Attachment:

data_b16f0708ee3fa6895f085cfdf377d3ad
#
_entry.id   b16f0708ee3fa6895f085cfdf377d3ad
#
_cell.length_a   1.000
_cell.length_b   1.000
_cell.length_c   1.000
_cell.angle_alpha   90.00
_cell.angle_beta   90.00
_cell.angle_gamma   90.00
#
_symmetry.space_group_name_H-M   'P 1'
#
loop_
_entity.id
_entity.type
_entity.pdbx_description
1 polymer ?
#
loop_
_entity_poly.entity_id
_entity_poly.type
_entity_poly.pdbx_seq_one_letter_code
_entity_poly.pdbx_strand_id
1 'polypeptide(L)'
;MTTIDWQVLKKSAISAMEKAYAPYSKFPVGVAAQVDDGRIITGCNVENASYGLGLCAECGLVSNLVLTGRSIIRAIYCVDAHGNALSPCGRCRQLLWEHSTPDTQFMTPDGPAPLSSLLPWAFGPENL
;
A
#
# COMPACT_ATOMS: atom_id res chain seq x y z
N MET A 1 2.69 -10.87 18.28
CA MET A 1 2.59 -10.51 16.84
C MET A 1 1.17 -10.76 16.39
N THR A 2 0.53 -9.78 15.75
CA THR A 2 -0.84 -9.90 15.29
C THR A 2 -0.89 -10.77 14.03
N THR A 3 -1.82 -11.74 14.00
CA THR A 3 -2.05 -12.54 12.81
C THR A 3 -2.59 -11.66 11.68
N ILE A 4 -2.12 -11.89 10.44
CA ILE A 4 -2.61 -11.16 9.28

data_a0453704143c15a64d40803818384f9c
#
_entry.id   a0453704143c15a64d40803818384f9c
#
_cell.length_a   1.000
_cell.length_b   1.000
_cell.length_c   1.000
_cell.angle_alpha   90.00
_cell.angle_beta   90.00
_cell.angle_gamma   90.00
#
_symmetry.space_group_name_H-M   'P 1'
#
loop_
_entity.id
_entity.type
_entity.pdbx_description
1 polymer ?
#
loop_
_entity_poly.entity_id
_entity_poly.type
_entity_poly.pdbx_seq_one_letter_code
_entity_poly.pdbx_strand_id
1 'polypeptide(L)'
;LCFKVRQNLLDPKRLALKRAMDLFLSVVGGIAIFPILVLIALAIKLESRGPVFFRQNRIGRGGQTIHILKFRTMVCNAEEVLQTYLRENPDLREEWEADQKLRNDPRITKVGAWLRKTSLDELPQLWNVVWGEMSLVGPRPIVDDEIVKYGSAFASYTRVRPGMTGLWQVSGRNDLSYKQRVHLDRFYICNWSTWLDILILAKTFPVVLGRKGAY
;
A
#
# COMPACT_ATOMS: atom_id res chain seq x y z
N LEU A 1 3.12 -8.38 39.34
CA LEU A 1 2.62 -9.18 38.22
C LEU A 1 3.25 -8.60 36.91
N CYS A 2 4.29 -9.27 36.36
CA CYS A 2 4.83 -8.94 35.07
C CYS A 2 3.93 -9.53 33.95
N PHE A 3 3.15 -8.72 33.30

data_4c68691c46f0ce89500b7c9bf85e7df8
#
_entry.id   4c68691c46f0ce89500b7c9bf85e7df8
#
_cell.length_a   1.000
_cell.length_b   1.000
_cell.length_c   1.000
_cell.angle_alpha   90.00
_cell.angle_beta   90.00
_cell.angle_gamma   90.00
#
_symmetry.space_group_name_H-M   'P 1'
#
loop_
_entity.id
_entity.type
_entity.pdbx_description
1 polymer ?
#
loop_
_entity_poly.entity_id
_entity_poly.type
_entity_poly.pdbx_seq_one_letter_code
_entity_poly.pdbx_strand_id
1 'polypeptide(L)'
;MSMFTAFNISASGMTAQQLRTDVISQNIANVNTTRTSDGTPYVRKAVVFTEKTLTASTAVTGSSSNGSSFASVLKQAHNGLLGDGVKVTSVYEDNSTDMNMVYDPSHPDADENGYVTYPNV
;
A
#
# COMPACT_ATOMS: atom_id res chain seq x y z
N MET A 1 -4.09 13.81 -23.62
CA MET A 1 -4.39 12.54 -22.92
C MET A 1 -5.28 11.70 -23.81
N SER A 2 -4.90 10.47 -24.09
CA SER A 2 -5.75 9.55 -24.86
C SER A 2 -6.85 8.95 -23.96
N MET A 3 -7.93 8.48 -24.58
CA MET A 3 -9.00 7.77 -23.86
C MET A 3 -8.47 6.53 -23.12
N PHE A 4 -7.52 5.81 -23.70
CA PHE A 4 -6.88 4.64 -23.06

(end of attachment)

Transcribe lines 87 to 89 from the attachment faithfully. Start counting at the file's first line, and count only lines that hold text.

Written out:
_cell.angle_beta   90.00
_cell.angle_gamma   90.00
#